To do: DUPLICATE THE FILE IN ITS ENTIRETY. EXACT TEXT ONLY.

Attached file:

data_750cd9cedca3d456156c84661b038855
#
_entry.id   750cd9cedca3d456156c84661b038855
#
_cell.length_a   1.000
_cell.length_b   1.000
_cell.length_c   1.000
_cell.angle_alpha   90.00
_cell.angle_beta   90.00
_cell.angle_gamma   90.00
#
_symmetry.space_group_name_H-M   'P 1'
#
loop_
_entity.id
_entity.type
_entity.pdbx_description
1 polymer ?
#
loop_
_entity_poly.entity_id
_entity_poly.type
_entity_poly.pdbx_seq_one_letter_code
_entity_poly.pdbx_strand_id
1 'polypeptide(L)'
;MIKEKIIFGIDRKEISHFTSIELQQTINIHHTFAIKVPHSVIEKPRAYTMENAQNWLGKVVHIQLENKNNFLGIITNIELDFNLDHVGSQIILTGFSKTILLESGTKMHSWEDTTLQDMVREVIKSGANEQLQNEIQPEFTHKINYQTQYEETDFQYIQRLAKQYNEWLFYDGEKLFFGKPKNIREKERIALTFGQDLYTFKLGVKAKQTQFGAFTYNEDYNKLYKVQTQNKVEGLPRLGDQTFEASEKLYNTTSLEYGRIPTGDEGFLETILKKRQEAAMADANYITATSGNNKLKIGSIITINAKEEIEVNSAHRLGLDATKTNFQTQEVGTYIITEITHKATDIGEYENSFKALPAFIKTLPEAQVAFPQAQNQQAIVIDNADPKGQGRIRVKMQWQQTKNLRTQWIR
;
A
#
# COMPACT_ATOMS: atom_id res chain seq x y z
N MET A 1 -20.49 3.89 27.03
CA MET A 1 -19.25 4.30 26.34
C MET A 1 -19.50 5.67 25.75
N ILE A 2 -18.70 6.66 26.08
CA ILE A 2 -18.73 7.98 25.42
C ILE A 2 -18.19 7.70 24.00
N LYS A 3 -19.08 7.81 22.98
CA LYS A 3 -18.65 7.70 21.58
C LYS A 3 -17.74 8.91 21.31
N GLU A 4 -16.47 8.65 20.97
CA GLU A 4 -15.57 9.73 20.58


data_750cd9cedca3d456156c84661b038855
#
_entry.id   750cd9cedca3d456156c84661b038855
#
_cell.length_a   1.000
_cell.length_b   1.000
_cell.length_c   1.000
_cell.angle_alpha   90.00
_cell.angle_beta   90.00
_cell.angle_gamma   90.00
#
_symmetry.space_group_name_H-M   'P 1'
#
loop_
_entity.id
_entity.type
_entity.pdbx_description
1 polymer ?
#
loop_
_entity_poly.entity_id
_entity_poly.type
_entity_poly.pdbx_seq_one_letter_code
_entity_poly.pdbx_strand_id
1 'polypeptide(L)'
;MIKEKIIFGIDRKEISHFTSIELQQTINIHHTFAIKVPHSVIEKPRAYTMENAQNWLGKVVHIQLENKNNFLGIITNIELDFNLDHVGSQIILTGFSKTILLESGTKMHSWEDTTLQDMVREVIKSGANEQLQNEIQPEFTHKINYQTQYEETDFQYIQRLAKQYNEWLFYDGEKLFFGKPKNIREKERIALTFGQDLYTFKLGVKAKQTQFGAFTYNEDYNKLYKVQTQNKVEGLPRLGDQTFEASEKLYNTTSLEYGRIPTGDEGFLETILKKRQEAAMADANYITATSGNNKLKIGSIITINAKEEIEVNSAHRLGLDATKTNFQTQEVGTYIITEITHKATDIGEYENSFKALPAFIKTLPEAQVAFPQAQNQQAIVIDNADPKGQGRIRVKMQWQQTKNLRTQWIR
;
A
#
# COMPACT_ATOMS: atom_id res chain seq x y z
N MET A 1 -20.49 3.89 27.03
CA MET A 1 -19.25 4.30 26.34
C MET A 1 -19.50 5.67 25.75
N ILE A 2 -18.70 6.66 26.08
CA ILE A 2 -18.73 7.98 25.42
C ILE A 2 -18.19 7.70 24.00
N LYS A 3 -19.08 7.81 22.98
CA LYS A 3 -18.65 7.70 21.58
C LYS A 3 -17.74 8.91 21.31
N GLU A 4 -16.47 8.65 20.97
CA GLU A 4 -15.57 9.73 20.58